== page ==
Adventures of a storm chaser.
Did you ever plunge down a roller coaster? Heart pounding, you're filled with joy, fear, and overpowering excitement. That is how storm chasers feel when they spot a funnel cloud. Storm chasers devote their lives to the study of thunderstorms, hurricanes, and tornadoes. They are trying to save lives and property loss. These costs can run into millions of dollars.
One storm chaser told us about one of his scariest chases that took place in Texas. The area had been hit with an outbreak of tornadoes. A team mapped out the likely strike areas. Each driver had an assigned position to reach for the afternoon outbreak.
The storm chaser had other passengers in his car. These included a computer/weather equipment operator in the front seat and a cameraman in the back seat. As they were traveling to their assigned spot, they realized something was wrong. All of a sudden, it was dark as night. The wind was blowing 50 miles per hour. There was golf-ball-sized hail. The rain was so heavy, they couldn't see. They were inside the core of the thunderstorm. This was the most dangerous place they could be.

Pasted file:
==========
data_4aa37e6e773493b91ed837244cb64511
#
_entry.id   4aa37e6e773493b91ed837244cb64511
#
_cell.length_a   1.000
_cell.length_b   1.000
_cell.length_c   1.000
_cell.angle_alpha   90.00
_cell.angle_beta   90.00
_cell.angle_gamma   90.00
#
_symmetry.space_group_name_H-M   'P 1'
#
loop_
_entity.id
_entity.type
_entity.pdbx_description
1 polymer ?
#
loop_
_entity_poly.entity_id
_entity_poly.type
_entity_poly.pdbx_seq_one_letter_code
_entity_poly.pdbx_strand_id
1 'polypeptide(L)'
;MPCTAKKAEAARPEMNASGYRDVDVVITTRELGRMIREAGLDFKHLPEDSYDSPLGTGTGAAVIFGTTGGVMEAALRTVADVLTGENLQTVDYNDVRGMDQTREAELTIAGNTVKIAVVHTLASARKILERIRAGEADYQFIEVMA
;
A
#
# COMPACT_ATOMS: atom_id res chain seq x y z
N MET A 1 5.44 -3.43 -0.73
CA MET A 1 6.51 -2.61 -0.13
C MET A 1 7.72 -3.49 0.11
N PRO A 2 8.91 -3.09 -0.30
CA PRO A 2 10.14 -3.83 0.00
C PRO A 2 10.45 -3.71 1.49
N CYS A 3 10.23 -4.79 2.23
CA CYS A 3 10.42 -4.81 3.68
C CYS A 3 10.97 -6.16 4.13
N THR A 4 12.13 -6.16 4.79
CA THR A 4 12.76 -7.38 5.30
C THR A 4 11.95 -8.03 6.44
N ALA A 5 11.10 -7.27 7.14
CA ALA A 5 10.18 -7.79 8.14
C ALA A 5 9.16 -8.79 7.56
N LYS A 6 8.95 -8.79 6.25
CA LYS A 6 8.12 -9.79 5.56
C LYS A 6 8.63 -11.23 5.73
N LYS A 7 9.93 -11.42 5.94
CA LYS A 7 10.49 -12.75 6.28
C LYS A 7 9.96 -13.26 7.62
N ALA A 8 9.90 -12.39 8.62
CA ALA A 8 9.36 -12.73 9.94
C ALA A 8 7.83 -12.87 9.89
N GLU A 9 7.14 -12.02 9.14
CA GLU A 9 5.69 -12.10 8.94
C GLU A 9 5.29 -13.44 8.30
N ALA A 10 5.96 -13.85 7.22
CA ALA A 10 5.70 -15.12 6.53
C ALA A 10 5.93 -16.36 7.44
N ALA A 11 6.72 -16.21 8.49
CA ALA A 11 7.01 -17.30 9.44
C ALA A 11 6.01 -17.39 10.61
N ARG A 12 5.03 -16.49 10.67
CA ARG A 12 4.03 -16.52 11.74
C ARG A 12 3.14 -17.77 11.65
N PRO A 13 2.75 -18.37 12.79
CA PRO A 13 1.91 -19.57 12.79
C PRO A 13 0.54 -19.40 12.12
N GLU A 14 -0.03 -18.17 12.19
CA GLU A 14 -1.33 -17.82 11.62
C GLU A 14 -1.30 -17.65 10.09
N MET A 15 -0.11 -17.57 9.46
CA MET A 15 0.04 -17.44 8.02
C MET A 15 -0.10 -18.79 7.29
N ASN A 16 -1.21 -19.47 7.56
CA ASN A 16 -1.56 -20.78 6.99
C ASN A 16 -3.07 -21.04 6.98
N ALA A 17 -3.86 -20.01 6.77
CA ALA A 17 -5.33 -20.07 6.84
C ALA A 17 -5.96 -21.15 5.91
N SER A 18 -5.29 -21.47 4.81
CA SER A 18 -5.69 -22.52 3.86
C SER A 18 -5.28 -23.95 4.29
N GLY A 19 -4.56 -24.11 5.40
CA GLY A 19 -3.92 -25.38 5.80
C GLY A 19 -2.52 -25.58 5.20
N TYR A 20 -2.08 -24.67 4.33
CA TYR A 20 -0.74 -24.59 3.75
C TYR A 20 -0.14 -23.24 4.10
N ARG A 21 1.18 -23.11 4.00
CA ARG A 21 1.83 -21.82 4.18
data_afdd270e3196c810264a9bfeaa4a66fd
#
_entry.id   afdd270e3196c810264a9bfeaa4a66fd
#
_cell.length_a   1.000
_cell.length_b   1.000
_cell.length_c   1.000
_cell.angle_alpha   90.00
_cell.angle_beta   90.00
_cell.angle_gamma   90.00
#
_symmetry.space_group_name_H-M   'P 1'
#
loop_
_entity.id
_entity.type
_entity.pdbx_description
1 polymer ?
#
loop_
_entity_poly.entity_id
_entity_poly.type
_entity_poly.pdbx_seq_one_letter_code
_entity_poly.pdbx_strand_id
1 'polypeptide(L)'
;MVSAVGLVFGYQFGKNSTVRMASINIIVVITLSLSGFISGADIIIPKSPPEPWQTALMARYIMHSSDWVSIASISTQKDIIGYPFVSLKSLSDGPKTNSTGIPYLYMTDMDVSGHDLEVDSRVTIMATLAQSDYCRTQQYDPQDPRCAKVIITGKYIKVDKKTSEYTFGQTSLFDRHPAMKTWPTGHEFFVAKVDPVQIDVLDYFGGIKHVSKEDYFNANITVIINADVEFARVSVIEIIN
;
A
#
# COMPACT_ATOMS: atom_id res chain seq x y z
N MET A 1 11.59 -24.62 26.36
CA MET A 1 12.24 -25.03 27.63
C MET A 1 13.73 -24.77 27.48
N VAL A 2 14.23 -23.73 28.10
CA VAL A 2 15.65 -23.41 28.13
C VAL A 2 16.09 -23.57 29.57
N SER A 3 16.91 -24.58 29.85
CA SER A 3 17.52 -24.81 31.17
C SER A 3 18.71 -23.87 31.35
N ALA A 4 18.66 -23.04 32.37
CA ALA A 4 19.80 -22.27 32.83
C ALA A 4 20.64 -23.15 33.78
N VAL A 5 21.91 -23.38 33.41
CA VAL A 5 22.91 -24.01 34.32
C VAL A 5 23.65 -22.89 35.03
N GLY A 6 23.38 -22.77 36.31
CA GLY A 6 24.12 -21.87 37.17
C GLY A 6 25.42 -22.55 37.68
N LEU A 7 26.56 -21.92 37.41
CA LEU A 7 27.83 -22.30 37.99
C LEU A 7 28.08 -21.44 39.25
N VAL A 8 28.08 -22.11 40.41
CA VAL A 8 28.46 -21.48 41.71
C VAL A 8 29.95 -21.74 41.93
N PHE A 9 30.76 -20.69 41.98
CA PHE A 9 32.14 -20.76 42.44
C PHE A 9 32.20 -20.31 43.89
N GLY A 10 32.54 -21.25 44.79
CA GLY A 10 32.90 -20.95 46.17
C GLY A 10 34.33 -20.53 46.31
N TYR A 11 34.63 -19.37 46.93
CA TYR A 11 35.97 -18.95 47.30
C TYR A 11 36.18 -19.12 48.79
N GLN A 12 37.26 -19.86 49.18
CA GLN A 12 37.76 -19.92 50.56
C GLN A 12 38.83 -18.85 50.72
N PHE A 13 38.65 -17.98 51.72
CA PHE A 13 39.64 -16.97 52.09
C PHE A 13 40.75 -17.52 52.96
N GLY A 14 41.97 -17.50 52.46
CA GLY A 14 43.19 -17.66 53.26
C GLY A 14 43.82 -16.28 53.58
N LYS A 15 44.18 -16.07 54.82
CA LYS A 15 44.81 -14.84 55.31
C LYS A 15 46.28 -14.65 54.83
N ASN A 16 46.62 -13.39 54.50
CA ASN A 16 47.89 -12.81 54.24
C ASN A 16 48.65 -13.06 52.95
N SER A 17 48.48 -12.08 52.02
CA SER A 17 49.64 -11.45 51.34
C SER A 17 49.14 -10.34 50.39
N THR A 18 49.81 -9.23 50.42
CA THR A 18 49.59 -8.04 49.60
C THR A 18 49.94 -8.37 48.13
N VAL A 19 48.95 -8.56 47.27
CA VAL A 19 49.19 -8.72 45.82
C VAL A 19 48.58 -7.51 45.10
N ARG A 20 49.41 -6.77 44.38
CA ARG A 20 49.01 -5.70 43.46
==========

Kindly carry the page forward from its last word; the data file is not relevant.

They stopped to get their bearings. They had lost all radio contact with the command vehicle and the Doppler radar. The team had received reports of tornadoes ahead of them coming their way. That was the last information they had.
The team inched forward. The wind was throwing debris and more hail at the car. As they cleared the worst of the rain, they were confronted with an awesome sight. Right in front of them was a 1.3-mile-wide tornado. It took up half of the horizon. The funnel was rotating faster than it was moving. It was four times as wide as it was tall. The team was only 500 feet away from the monster. They started taking pictures and videos as fast as they could.
Then their radio was restored. They sent the tornado coordinates to the lead car. The funnel was moving away from them. The team thought they were out of danger. But then, a small tornado came around and whipped right in front of them, spinning into the main tornado.
Trees and telephone poles were snapping behind them. Although they knew large tornadoes can spawn smaller satellite funnels, this was the first time this storm chaser had been between a smaller tornado and the main one.
This was the most dangerous spot the storm chaser had ever been in. The amount of energy in a strong storm like this is more powerful than an atomic bomb. Fortunately for the team, they drove out of it and were unharmed.
You can be a storm chaser without driving toward a tornado. Just use your eyes and ears and watch the sky. You can be a dedicated weather observer without even leaving your neighborhood.
illustration by Deborah C. Wright * colored by Gaurakisora Tucker